various artists,
Bridget Jones's Diary
(Island, 2001)

Friday. No cigarettes (yet) v.g. No alcohol (yet) v.g. Ate entire bar of dark chocolate for breakfast, must have gained a quarter of a stone* from it alone. v.v.b. Must have low-calorie lunch to make up for it. Received new CD to review. Am very excited -- soundtrack to Bridget Jones's Diary. v.g., I hope. Let's see.

The initial newsworthy item about the film Bridget Jones's Diary on the eastern side of the pond was the fact that Texan Renee Zellweger was cast to play our Bridget. Those fears subsided once Zellweger demonstrated a suitable English accent and gained a stone or so herself to resemble the amusing yet forlorn protagonist. The soundtrack only became an item after the casting controversy was more-or-less resolved. Sold everywhere, including supermarket chains, and even pushed in television advertisements, it's clearly aimed at the film's primary expected audience -- women -- and younger women at that.

While the Spice Girls have topped the charts numerous times in the UK, they've hit No. 1 in the U.S. only once. Former Ginger Spice Geri Halliwell, now blond, extremely trim and ready to take on the U.S. market, already has made the UK top ten with her cover of the Weathergirls' hit "It's Raining Men." While Halliwell tries, her Europop-style rendition just can't top the original version, and I wonder why the soundtrack features her cover instead of the Weathergirls. Was it to appeal to young American Spice Girls fans and thus broaden Halliwell's overseas ratings? Was it to secure a chart-topping British artist for a youthful UK audience?

Similar questions might be asked of Robbie Williams' swing-like cover of Frank Sinatra's "Have You Met Miss Jones?" Although Williams, whose crooning makes it clear he definitely is not Sinatra's equal, is a household name in the UK, he's not that well known in the U.S.

Of course, all things being equal, perhaps to capture American attention, there are two tracks by recent Best New Artist Grammy winner Shelby Lynne. Lynne's up-front and direct "Killin' Kind" opens the CD. Also representing the more alternative side to the soundtrack, Tracey Bonham and Sheryl Crow contribute two previously unreleased songs (the haunting "Just Perfect" and honest, high-noted "Kiss That Girl," respectively). Gabrielle ("Out of Reach") and Dina Carroll ("Someone Like You") contribute pleasing, chart-bound numbers. On the other hand, not all of the selections are by well-known artists from either side of the Atlantic. Island Records' discovery, Rosey, hitherto unknown, climbs in with "Love," its hip beat showing off a strong yet rough-sounding voice.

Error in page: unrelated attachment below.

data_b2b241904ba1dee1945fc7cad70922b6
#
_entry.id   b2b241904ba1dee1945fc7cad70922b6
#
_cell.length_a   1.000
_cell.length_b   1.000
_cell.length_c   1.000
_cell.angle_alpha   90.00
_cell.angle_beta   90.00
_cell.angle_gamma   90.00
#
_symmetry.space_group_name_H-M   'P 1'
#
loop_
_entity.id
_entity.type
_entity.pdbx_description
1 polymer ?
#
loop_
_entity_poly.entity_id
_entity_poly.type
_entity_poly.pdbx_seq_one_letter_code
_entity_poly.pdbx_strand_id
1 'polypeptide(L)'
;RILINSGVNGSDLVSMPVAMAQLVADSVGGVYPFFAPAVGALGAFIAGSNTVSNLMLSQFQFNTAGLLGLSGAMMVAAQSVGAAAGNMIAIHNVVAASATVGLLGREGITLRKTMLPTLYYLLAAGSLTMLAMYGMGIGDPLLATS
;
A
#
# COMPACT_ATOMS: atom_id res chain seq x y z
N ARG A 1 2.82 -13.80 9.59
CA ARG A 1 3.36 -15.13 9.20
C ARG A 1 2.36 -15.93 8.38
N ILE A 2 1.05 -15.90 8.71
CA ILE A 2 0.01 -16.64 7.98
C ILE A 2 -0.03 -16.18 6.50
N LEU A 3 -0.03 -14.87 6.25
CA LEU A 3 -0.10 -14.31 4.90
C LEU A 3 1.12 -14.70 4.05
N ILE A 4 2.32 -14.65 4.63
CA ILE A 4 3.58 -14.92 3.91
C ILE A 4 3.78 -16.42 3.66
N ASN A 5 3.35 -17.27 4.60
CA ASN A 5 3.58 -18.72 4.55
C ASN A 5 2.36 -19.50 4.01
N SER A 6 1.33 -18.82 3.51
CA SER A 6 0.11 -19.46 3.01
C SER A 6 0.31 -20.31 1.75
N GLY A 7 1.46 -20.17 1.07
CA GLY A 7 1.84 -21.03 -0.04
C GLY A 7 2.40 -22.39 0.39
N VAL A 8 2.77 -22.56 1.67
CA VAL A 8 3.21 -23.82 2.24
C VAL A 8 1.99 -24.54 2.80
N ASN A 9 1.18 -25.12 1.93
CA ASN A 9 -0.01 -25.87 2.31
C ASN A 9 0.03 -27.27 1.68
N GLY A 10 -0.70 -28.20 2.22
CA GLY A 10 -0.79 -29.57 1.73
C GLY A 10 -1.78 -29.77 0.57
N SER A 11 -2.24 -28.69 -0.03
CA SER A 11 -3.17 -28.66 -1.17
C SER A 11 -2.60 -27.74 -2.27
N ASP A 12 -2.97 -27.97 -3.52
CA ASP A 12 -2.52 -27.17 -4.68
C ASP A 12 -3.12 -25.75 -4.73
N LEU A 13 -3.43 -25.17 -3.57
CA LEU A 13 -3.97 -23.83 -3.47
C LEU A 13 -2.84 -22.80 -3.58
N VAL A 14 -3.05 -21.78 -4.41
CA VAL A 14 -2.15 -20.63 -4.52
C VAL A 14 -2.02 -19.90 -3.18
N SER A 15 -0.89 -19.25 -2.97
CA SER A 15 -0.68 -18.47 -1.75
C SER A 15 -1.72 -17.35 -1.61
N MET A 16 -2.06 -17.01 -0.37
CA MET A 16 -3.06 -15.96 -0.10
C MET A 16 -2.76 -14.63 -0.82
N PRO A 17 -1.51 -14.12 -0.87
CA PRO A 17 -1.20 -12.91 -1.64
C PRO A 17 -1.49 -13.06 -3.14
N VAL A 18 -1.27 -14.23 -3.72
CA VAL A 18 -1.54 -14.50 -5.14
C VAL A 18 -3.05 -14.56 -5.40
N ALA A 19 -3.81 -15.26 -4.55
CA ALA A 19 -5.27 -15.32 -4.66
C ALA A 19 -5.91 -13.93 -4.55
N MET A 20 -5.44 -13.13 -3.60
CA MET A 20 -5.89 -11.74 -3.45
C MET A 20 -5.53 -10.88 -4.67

The classic tunes on the soundtrack, however, have to be Diana Ross and Marvin Gaye's "Stop, Look, Listen (To Your Heart)" and Chaka Khan's "I'm Every Woman." Only the genuine articles were used this time, and it's particularly nice to groove to Khan's lively female affirmation. Where, though, I wondered were such other female affirmations as Carole King's "(You Make Me Feel) Like a Natural Woman," either her original or Aretha Franklin's cover, or even Franklin's "Respect"? Would those songs have given Bridget more confidence than she was meant to possess?

Eric Carmen's composition "All By Myself" is the perfect vehicle for Bridget, the woman with low self-esteem who mourns that she is now in her "32nd year of being single." This song gives her something appropriate to sing to in her sitting room while she wallows in humorous self-pity. Why have Jamie O'Neal cover it instead of going with the original? Would audiences (and Bridget) identify better with a female singing the sad lyrics?

The soundtrack to Bridget Jones's Diary generally is a pop-filled disc with an overall appeal to the relatively youthful female audience that most likely frequented the theatres. Its intended audience probably would rate it v.g. (very good) indeed. Otherwise, it's a pleasant collection with some questionable choices combined with interesting new songs and old classics.

*Note to American readers: One stone equals fourteen pounds.

[ by Ellen Rawson ]
Rambles: 4 August 2001



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